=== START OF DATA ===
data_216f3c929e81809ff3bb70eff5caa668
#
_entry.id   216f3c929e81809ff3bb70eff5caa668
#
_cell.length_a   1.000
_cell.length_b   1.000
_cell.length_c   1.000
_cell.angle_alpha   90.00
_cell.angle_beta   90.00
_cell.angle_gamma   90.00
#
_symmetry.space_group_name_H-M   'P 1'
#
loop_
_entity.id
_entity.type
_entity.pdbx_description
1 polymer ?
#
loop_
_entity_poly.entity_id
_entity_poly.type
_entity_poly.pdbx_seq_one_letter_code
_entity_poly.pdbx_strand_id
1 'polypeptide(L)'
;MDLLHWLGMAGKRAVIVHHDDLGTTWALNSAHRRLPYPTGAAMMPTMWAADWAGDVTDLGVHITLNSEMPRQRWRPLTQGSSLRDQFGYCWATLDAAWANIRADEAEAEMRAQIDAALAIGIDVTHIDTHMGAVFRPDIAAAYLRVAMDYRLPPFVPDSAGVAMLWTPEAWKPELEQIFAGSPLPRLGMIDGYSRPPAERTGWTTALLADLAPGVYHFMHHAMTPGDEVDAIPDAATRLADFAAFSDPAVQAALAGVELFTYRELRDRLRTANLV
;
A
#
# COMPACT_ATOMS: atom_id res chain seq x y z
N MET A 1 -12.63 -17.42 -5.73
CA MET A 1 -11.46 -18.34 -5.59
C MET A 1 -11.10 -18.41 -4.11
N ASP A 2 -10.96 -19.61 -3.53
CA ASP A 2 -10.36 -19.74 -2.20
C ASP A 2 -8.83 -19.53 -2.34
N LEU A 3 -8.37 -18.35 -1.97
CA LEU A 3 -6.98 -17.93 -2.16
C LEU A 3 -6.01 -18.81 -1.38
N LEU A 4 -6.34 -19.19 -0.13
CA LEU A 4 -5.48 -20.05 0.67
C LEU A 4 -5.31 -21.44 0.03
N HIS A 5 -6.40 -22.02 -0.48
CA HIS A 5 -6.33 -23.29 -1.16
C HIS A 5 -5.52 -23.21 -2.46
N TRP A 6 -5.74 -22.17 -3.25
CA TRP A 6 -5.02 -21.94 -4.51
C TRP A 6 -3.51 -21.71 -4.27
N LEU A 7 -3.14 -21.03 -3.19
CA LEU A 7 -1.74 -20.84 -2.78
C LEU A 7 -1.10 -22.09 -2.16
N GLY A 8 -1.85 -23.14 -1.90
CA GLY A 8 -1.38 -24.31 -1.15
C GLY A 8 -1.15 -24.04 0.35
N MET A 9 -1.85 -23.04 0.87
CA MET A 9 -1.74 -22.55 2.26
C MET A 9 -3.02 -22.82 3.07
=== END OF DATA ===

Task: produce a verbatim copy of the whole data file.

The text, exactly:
data_216f3c929e81809ff3bb70eff5caa668
#
_entry.id   216f3c929e81809ff3bb70eff5caa668
#
_cell.length_a   1.000
_cell.length_b   1.000
_cell.length_c   1.000
_cell.angle_alpha   90.00
_cell.angle_beta   90.00
_cell.angle_gamma   90.00
#
_symmetry.space_group_name_H-M   'P 1'
#
loop_
_entity.id
_entity.type
_entity.pdbx_description
1 polymer ?
#
loop_
_entity_poly.entity_id
_entity_poly.type
_entity_poly.pdbx_seq_one_letter_code
_entity_poly.pdbx_strand_id
1 'polypeptide(L)'
;MDLLHWLGMAGKRAVIVHHDDLGTTWALNSAHRRLPYPTGAAMMPTMWAADWAGDVTDLGVHITLNSEMPRQRWRPLTQGSSLRDQFGYCWATLDAAWANIRADEAEAEMRAQIDAALAIGIDVTHIDTHMGAVFRPDIAAAYLRVAMDYRLPPFVPDSAGVAMLWTPEAWKPELEQIFAGSPLPRLGMIDGYSRPPAERTGWTTALLADLAPGVYHFMHHAMTPGDEVDAIPDAATRLADFAAFSDPAVQAALAGVELFTYRELRDRLRTANLV
;
A
#
# COMPACT_ATOMS: atom_id res chain seq x y z
N MET A 1 -12.63 -17.42 -5.73
CA MET A 1 -11.46 -18.34 -5.59
C MET A 1 -11.10 -18.41 -4.11
N ASP A 2 -10.96 -19.61 -3.53
CA ASP A 2 -10.36 -19.74 -2.20
C ASP A 2 -8.83 -19.53 -2.34
N LEU A 3 -8.37 -18.35 -1.97
CA LEU A 3 -6.98 -17.93 -2.16
C LEU A 3 -6.01 -18.81 -1.38
N LEU A 4 -6.34 -19.19 -0.13
CA LEU A 4 -5.48 -20.05 0.67
C LEU A 4 -5.31 -21.44 0.03
N HIS A 5 -6.40 -22.02 -0.48
CA HIS A 5 -6.33 -23.29 -1.16
C HIS A 5 -5.52 -23.21 -2.46
N TRP A 6 -5.74 -22.17 -3.25
CA TRP A 6 -5.02 -21.94 -4.51
C TRP A 6 -3.51 -21.71 -4.27
N LEU A 7 -3.14 -21.03 -3.19
CA LEU A 7 -1.74 -20.84 -2.78
C LEU A 7 -1.10 -22.09 -2.16
N GLY A 8 -1.85 -23.14 -1.90
CA GLY A 8 -1.38 -24.31 -1.15
C GLY A 8 -1.15 -24.04 0.35
N MET A 9 -1.85 -23.04 0.87
CA MET A 9 -1.74 -22.55 2.26
C MET A 9 -3.02 -22.82 3.07